Spitzer Space Telescope
||Spitzer Space Telescope
||Spitzer Space Telescope is a cryogenically-cooled space observatory conducting infrared (IR) astronomy. Spitzer completes NASA's family of Great Observatories, which also includes the Hubble Space Telescope, the Chandra X-Ray Observatory and the Compton Gamma Ray Observatory. The Spitzer program, a cornerstone of NASA's Origins Program, is managed by JPL for NASA's Office of Space Science in Washington DC.
The spaceborne Spitzer observatory comprises a 0.85-meter diameter telescope and three scientific instruments capable of performing imaging and spectroscopy in the 3-180 micron wavelength regime. Incorporating the latest in large-format infrared detector array technology, Spitzer provides more than a 100-fold increased in scientific capability over previous IR missions. Cornell University, University of Arizona, and the Harvard-Smithsonian Center for Astrophysics provided the instruments for Spitzer.
An important feature of the Spitzer mission is the adoption of a solar orbit. To reach this orbit, the spacecraft was launched on a Delta 7920 launch vehicle with slightly greater than terrestrial escape velocity. The resulting orbit will have Spitzer trailing the Earth in its orbit around the Sun. This orbit makes better use of launch capability than would many possible alternate orbits that would have kept Spitzer in orbit around the Earth. It permits excellent, uninterrupted viewing of a large portion of the sky without the need for Earth-avoidance maneuvers. In addition, the absence of heat input from the Earth provides a stable thermal environment and allows the exterior of the telescope to reach a low temperature via radiative cooling.
A one meter-diameter transmitting antenna fixed to the bottom of the spacecraft is used twice each day to transmit 12 hours of stored science data to stations of NASA's Deep Space Network. In this manner, an adequate average data rate of 85 kbps-- corresponding to one image from Spitzer's largest array every 10 seconds -- can be maintained over the lifetime of the mission.
Spitzer's scientific potential is rooted in four basic physical principles that define the importance of infrared investigations for studying astrophysical problems:
Infrared observations reveal cool states of matter: Solid bodies in space -- ranging in size from sub-micron-sized interstellar dust grains to giant planets -- have temperatures spanning the range from 3K to 1500K (above which nearly all solids evaporate). Most of the energy radiated by objects in this temperature range lies in the infrared part of the spectrum.
Infrared observations are therefore of particular importance in studying low-temperature environments such as dusty interstellar clouds where stars are forming and the icy surfaces of planetary satellites and asteroids. Infrared observations explore the hidden universe: Cosmic dust particles effectively obscure parts of the visible universe and block the view of many critical astronomical environments. This dust becomes transparent in the infrared, where observers can probe optically invisible regions such as the center of the Milky Way (and other galaxies) and dense clouds where stars and planets may be forming. For many objects -- including dust-embedded stars, active galactic nuclei, and even entire galaxies -- the visible radiation absorbed by the dust and re-radiated in the infrared accounts for virtually the entire luminosity.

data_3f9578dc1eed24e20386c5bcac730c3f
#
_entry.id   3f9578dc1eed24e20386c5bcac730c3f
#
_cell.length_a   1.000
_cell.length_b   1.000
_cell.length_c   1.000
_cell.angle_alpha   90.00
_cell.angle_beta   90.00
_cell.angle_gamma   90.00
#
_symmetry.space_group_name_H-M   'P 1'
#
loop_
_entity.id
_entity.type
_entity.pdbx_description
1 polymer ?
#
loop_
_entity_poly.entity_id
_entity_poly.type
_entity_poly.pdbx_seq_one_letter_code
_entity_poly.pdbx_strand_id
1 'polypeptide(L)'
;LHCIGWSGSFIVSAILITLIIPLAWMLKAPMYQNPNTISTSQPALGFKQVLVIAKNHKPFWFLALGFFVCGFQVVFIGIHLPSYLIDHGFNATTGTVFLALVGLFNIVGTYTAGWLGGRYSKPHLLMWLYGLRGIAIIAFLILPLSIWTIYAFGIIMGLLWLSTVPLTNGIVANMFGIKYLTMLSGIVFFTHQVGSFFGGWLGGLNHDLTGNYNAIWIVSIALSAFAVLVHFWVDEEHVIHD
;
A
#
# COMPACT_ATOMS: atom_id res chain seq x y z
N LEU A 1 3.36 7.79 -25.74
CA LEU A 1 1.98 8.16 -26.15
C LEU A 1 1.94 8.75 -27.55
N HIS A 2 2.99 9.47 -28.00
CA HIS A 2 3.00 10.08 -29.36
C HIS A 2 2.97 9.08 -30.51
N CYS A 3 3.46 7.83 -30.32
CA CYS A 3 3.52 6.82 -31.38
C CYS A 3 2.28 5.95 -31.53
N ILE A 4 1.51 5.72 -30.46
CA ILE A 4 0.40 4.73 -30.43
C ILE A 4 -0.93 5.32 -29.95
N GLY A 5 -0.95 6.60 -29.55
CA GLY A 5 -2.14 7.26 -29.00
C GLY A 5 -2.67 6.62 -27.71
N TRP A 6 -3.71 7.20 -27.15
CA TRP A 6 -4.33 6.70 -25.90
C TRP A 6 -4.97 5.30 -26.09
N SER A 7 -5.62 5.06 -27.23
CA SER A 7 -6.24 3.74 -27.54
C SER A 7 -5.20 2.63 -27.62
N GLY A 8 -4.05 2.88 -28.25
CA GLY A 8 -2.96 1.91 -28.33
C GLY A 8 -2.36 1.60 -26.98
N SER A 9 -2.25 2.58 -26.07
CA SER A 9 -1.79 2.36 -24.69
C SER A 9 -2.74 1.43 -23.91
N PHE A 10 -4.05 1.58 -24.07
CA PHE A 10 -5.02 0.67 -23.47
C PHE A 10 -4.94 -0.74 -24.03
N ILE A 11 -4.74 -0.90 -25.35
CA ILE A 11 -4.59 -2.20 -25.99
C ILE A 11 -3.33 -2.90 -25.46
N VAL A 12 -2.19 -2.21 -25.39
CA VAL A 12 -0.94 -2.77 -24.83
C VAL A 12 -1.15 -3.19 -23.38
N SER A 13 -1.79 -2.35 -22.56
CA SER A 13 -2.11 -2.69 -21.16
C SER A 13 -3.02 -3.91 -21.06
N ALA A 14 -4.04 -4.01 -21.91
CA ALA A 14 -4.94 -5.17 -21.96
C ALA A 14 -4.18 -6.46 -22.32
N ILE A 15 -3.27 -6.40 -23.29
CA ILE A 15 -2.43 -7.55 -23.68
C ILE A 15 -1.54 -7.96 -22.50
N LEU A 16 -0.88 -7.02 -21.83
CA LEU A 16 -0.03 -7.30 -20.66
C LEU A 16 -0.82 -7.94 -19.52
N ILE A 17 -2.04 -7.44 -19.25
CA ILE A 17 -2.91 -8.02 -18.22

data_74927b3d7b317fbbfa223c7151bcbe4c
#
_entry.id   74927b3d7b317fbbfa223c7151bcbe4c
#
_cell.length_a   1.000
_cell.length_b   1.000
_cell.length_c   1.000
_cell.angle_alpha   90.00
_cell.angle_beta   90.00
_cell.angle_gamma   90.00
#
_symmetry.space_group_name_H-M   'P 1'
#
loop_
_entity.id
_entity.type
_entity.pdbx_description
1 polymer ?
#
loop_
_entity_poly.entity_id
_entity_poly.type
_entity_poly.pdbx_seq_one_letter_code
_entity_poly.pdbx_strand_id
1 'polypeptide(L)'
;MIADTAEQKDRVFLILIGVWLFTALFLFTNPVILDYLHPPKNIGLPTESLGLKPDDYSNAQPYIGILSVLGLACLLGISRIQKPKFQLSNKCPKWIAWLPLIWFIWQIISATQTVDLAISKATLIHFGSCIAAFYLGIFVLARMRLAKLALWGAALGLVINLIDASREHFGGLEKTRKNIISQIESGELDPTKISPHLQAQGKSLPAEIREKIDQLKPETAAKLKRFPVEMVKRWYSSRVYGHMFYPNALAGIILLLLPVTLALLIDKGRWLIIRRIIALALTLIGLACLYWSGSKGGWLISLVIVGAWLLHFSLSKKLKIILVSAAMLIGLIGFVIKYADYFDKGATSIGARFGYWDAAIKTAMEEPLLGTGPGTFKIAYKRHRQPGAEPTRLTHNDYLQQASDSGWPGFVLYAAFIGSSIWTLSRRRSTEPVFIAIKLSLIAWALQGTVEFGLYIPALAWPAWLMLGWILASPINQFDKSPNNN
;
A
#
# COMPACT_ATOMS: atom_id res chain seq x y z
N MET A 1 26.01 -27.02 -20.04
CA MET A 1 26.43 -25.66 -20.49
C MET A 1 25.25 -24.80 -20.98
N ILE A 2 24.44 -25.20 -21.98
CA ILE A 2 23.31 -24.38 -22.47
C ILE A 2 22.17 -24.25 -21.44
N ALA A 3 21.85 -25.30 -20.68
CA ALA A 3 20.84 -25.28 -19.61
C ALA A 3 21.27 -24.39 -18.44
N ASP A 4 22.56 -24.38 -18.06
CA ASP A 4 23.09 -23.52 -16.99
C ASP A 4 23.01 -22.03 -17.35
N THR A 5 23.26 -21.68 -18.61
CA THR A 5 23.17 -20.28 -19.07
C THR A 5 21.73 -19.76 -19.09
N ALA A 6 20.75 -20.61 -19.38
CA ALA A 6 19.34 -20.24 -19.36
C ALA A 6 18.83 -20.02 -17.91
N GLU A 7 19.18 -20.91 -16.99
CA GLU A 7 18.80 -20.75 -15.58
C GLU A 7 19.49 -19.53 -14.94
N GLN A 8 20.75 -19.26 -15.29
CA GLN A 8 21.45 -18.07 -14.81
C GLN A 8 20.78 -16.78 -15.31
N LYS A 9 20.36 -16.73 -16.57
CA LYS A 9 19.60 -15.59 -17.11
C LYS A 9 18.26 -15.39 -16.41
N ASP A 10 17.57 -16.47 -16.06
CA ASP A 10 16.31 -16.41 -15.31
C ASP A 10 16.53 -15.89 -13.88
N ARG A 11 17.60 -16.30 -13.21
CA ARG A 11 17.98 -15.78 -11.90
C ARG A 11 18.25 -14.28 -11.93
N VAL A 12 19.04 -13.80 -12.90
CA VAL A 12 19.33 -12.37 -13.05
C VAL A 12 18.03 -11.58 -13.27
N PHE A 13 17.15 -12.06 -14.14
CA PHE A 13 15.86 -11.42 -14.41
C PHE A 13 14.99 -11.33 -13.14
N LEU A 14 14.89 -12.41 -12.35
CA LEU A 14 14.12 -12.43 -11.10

Infrared observations access unique spectral features: Emission and absorption bands of virtually all molecules and solids lie in the infrared, where they can be used to probe conditions in cool celestial environments. Many atoms and ions have spectral features in the infrared that can be used for diagnostic studies of stellar atmospheres and interstellar gas, exploring regions that are too cool or too dust-enshrouded to be reached with optical observations.
Infrared observations reach back to the early life of the cosmos: The cosmic redshift which results from the general expansion of the universe inexorably shifts energy to longer wavelengths in an amount proportional to an object's distance. Because of the finite speed of light, objects at high redshift are observed as they were when the universe and those objects were much younger. As a result of the expansion of the universe, much of the optical and ultraviolet radiation emitted from stars, galaxies, and quasars since the beginning of time now lies in the infrared. How and when the first objects in the universe formed will be learned in large part from infrared observations.
Apart from a few windows at short wavelengths, all of the infrared radiation emitted by the above objects is absorbed by Earth's atmosphere. Worse, the infrared emission of the atmosphere itself blinds astronomers peering through those windows. Hence the need for a cooled space-based infrared observatory with high sensitivity -- Spitzer.
NASA's Origins Program follows the chain of events that began with the birth of the universe at the Big Bang. It seeks to understand the entire process of cosmic evolution from the formation of chemical elements, galaxies, stars and planets, through the mixing of chemicals and energy that cradles life on Earth, to the earliest self-replicating organisms and the profusion of life. In short, Origins hopes to answer the fundamental questions: Where did we come from? Are we alone?